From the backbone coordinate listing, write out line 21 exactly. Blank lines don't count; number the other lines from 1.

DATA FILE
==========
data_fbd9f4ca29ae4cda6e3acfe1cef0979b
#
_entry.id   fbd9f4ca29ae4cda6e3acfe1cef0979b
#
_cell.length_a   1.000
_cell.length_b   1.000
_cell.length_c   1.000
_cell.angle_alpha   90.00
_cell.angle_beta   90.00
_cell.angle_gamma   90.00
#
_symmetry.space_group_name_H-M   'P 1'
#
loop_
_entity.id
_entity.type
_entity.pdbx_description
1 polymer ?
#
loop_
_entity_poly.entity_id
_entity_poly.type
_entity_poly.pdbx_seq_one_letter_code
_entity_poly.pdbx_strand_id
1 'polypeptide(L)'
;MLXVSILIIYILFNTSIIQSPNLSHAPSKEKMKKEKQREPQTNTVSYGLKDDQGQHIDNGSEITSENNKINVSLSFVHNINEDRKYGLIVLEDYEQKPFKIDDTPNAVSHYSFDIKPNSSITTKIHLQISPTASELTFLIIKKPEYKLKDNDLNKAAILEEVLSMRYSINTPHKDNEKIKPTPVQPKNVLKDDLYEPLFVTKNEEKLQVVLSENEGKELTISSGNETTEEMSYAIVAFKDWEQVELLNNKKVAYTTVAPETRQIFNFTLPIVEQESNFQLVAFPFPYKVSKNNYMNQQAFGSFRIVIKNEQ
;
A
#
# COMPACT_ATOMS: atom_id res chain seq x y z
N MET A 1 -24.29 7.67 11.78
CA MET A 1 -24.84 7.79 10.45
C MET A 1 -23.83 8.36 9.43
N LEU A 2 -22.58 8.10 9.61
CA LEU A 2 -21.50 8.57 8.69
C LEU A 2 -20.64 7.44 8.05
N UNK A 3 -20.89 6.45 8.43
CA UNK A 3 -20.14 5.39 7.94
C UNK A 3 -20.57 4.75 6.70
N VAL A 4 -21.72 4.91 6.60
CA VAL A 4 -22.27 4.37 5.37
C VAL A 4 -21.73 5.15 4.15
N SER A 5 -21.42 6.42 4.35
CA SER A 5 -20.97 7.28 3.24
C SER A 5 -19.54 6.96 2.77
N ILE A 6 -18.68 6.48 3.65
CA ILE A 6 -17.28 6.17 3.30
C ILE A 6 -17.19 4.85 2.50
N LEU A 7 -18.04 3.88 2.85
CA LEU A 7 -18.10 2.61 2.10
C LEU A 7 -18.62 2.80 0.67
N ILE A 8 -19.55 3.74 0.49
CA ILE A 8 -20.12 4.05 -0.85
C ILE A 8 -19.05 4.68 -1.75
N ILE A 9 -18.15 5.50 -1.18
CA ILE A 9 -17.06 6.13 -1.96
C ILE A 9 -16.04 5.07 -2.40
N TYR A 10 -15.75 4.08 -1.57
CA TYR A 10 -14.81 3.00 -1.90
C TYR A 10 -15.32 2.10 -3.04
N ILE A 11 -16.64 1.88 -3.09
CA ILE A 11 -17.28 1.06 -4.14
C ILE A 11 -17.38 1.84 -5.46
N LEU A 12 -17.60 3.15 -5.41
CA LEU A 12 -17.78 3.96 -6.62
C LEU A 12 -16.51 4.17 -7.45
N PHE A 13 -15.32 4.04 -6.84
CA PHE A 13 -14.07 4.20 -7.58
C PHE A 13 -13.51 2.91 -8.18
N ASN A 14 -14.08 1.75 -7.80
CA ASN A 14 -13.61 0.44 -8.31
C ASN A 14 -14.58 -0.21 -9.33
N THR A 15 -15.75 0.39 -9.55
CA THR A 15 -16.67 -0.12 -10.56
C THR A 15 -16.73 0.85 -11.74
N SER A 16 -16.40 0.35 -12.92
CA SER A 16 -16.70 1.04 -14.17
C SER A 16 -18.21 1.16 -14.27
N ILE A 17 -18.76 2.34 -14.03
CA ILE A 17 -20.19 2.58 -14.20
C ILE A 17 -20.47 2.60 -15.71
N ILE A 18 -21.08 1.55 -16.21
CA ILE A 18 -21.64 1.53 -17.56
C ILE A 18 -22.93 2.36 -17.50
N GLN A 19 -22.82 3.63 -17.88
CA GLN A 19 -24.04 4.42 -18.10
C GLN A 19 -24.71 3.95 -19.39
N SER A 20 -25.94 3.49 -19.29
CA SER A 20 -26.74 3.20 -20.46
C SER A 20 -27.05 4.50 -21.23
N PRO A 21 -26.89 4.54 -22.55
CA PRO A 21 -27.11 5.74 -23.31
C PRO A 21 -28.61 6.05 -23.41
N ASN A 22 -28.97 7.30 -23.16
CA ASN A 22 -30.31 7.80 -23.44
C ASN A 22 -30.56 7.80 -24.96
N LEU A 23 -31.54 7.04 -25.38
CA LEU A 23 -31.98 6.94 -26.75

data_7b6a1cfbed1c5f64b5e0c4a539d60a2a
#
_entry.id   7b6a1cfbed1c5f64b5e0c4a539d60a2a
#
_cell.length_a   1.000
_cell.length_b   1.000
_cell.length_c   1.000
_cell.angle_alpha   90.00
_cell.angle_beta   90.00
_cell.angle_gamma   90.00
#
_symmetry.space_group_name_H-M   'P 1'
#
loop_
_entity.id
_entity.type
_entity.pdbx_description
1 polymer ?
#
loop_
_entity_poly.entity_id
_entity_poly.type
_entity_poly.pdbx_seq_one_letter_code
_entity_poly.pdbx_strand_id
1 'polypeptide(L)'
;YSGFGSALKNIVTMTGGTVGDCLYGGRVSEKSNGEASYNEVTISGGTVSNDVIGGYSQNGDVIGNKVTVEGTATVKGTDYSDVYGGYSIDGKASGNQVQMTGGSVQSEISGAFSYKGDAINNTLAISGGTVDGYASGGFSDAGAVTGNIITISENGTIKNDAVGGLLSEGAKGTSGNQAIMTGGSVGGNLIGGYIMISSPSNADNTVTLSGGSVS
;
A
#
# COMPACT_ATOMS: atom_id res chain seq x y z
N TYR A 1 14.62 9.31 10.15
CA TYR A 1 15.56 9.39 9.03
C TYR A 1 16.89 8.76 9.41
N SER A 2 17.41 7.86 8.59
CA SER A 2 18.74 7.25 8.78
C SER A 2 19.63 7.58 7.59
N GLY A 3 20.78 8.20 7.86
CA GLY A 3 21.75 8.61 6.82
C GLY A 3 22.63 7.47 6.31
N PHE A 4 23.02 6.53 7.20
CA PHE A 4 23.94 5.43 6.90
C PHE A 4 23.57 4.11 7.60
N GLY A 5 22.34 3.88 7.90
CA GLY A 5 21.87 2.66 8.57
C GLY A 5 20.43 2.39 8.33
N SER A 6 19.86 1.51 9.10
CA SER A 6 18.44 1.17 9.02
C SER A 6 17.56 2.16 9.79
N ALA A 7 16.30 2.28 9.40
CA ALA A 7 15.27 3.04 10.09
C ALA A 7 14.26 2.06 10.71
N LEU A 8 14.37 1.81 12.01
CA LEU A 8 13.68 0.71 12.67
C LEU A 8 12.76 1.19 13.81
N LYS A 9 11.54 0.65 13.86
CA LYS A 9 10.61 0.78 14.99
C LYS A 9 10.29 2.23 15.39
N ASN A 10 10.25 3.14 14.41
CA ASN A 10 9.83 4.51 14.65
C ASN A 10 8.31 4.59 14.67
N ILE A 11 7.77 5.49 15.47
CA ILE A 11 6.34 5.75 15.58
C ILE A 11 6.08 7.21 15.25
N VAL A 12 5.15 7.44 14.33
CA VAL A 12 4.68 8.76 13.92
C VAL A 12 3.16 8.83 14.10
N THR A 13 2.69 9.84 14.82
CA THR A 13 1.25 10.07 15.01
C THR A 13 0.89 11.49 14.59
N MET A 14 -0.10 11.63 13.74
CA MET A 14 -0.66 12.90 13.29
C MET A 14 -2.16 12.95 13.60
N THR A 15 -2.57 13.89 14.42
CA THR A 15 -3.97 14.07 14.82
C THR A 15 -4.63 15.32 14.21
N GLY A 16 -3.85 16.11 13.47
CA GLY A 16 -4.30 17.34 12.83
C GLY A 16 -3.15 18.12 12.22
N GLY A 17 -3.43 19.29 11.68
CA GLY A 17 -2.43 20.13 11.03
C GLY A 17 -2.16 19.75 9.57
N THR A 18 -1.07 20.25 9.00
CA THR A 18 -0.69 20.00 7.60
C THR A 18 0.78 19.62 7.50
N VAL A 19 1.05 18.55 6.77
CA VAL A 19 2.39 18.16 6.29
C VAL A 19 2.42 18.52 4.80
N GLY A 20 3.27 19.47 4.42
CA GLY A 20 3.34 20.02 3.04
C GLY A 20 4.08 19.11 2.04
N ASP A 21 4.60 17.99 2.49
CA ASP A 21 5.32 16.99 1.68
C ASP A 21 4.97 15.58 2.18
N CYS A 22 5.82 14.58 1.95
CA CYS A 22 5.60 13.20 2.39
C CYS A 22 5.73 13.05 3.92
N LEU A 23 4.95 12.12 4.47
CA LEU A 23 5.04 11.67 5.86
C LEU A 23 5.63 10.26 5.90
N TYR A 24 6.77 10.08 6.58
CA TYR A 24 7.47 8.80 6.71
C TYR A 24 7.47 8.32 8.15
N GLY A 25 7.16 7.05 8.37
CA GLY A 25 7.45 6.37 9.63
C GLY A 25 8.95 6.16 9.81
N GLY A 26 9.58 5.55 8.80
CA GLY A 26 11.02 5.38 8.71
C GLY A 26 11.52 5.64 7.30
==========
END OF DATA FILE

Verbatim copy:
_entity_poly.entity_id